Machine learning. Your team needs it, your boss demands it, and your career loves it. After all, LinkedIn places it as one of the top few "Skills Companies Need Most" and as the very top emerging job in the U.S.
If you want to participate in the deployment of machine learning (aka predictive analytics), you've got to learn how it works. Even if you work as a business leader rather than a hands-on practitioner – even if you won't crunch the numbers yourself – you need to grasp the underlying mechanics in order to help navigate the overall project. Whether you're an executive, decision maker, or operational manager overseeing how predictive models integrate to drive decisions, the more you know, the better.
And yet, looking under the hood will delight you. The science behind machine learning intrigues and surprises, and an intuitive understanding is not hard to come by. With its impact on the world growing so quickly, it's time to demystify the predictive power of data – and how to scientifically tap it.
This course will show you how machine learning works. It covers the foundational underpinnings, the way insights are gleaned from data, how we can trust these insights are reliable, and how well predictive models perform – which can be established with pretty straightforward arithmetic. These are things every business professional needs to know, in addition to the quants.
And this course continues beyond machine learning standards to also cover cutting-edge, advanced methods, as well as preparing you to circumvent prevalent pitfalls that seldom receive the attention they deserve. The course dives deeply into these topics, and yet remains accessible to non-technical learners and newcomers.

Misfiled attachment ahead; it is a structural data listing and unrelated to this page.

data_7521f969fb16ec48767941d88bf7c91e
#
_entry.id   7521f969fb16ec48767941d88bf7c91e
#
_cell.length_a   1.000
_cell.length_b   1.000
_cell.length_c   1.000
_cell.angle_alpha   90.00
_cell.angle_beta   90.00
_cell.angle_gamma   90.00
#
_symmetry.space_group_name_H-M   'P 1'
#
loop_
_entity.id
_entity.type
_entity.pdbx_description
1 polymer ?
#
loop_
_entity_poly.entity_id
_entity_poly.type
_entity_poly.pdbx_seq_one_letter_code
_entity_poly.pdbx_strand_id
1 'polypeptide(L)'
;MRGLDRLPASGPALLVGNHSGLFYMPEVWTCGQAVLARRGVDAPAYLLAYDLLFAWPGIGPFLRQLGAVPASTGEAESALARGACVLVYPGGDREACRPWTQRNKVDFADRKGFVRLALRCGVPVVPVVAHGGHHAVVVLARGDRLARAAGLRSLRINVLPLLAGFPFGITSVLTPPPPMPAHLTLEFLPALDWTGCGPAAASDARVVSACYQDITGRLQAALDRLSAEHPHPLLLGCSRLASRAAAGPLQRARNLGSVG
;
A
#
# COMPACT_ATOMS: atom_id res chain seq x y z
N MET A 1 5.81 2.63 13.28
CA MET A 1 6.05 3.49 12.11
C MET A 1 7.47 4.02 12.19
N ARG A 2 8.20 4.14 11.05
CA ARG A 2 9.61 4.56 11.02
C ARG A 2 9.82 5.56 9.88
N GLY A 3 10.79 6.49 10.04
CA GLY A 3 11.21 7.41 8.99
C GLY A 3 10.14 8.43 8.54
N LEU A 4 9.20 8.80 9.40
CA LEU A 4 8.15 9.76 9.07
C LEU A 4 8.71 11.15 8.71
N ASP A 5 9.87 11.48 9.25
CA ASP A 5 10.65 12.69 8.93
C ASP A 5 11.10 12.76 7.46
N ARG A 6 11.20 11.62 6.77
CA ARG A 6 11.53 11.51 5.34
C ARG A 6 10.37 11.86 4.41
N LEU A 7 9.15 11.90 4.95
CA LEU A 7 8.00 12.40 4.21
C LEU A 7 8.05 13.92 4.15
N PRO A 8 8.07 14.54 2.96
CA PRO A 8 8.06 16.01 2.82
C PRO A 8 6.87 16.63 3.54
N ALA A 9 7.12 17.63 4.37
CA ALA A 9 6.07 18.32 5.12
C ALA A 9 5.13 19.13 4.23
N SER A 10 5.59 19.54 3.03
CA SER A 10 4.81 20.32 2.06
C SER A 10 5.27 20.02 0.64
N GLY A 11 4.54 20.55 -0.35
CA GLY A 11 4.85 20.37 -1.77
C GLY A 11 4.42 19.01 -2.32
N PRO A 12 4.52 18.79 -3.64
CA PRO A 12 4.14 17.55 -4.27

With this course, you'll learn what works and what doesn't – the good, the bad, and the fuzzy:
– How predictive modeling algorithms work, including decision trees, logistic regression, and neural networks
– Treacherous pitfalls such as overfitting, p-hacking, and presuming causation from correlations
– How to interpret a predictive model in detail and explain how it works
– Advanced methods such as ensembles and uplift modeling (aka persuasion modeling)
– How to pick a tool, selecting from the many machine learning software options
– How to evaluate a predictive model, reporting on its performance in business terms
– How to screen a predictive model for potential bias against protected classes – aka AI ethics
IN-DEPTH YET ACCESSIBLE. Brought to you by industry leader Eric Siegel – a winner of teaching awards when he was a professor at Columbia University – this curriculum stands out as one of the most thorough, engaging, and surprisingly accessible on the subject of machine learning.
NO HANDS-ON AND NO HEAVY MATH. Rather than a hands-on training, this course serves both business leaders and burgeoning data scientists alike with expansive coverage of the state-of-the-art techniques and the most pernicious pitfalls. There are no exercises involving coding or the use of machine learning software. However, for one of the assessments, you'll perform a hands-on exercise, creating a predictive model by hand in Excel or Google Sheets and visualizing how it improves before your eyes.
BUT TECHNICAL LEARNERS SHOULD TAKE ANOTHER LOOK. Before jumping straight into the hands-on, as quants are inclined to do, consider one thing: This curriculum provides complementary know-how that all great techies also need to master. It contextualizes the core technology with a strong conceptual framework and covers topics that are generally omitted from even the most technical of courses, including uplift modeling (aka persuasion modeling) and some particularly treacherous pitfalls.